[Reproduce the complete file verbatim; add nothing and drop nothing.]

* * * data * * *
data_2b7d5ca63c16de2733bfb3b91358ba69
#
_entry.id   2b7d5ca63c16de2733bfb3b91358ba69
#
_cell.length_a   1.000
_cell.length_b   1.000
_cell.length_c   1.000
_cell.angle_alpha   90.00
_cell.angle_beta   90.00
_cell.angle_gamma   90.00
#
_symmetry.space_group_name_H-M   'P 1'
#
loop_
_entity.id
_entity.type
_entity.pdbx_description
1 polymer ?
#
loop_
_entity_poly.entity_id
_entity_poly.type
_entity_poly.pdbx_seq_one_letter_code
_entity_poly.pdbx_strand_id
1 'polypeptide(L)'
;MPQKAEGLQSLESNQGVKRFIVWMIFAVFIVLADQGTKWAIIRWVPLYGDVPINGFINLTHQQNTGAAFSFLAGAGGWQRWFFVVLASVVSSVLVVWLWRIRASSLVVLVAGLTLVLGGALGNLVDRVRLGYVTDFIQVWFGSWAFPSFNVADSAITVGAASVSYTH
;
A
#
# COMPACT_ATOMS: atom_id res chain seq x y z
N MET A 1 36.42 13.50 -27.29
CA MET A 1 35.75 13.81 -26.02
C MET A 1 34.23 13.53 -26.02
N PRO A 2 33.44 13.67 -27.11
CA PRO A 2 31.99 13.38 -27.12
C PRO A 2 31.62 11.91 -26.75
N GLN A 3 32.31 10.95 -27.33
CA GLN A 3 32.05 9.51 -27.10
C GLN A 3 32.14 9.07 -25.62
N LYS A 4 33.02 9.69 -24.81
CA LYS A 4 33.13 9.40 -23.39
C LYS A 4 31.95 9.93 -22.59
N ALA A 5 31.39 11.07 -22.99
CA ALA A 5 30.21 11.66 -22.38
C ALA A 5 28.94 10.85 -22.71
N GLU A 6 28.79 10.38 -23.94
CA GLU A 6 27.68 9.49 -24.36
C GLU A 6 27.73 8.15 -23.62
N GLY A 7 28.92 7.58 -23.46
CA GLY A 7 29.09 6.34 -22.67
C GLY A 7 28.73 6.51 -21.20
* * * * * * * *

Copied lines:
data_2b7d5ca63c16de2733bfb3b91358ba69
#
_entry.id   2b7d5ca63c16de2733bfb3b91358ba69
#
_cell.length_a   1.000
_cell.length_b   1.000
_cell.length_c   1.000
_cell.angle_alpha   90.00
_cell.angle_beta   90.00
_cell.angle_gamma   90.00
#
_symmetry.space_group_name_H-M   'P 1'
#
loop_
_entity.id
_entity.type
_entity.pdbx_description
1 polymer ?
#
loop_
_entity_poly.entity_id
_entity_poly.type
_entity_poly.pdbx_seq_one_letter_code
_entity_poly.pdbx_strand_id
1 'polypeptide(L)'
;MPQKAEGLQSLESNQGVKRFIVWMIFAVFIVLADQGTKWAIIRWVPLYGDVPINGFINLTHQQNTGAAFSFLAGAGGWQRWFFVVLASVVSSVLVVWLWRIRASSLVVLVAGLTLVLGGALGNLVDRVRLGYVTDFIQVWFGSWAFPSFNVADSAITVGAASVSYTH
;
A
#
# COMPACT_ATOMS: atom_id res chain seq x y z
N MET A 1 36.42 13.50 -27.29
CA MET A 1 35.75 13.81 -26.02
C MET A 1 34.23 13.53 -26.02
N PRO A 2 33.44 13.67 -27.11
CA PRO A 2 31.99 13.38 -27.12
C PRO A 2 31.62 11.91 -26.75
N GLN A 3 32.31 10.95 -27.33
CA GLN A 3 32.05 9.51 -27.10
C GLN A 3 32.14 9.07 -25.62
N LYS A 4 33.02 9.69 -24.81
CA LYS A 4 33.13 9.40 -23.39
C LYS A 4 31.95 9.93 -22.59
N ALA A 5 31.39 11.07 -22.99
CA ALA A 5 30.21 11.66 -22.38
C ALA A 5 28.94 10.85 -22.71
N GLU A 6 28.79 10.38 -23.94
CA GLU A 6 27.68 9.49 -24.36
C GLU A 6 27.73 8.15 -23.62
N GLY A 7 28.92 7.58 -23.46
CA GLY A 7 29.09 6.34 -22.67
C GLY A 7 28.73 6.51 -21.20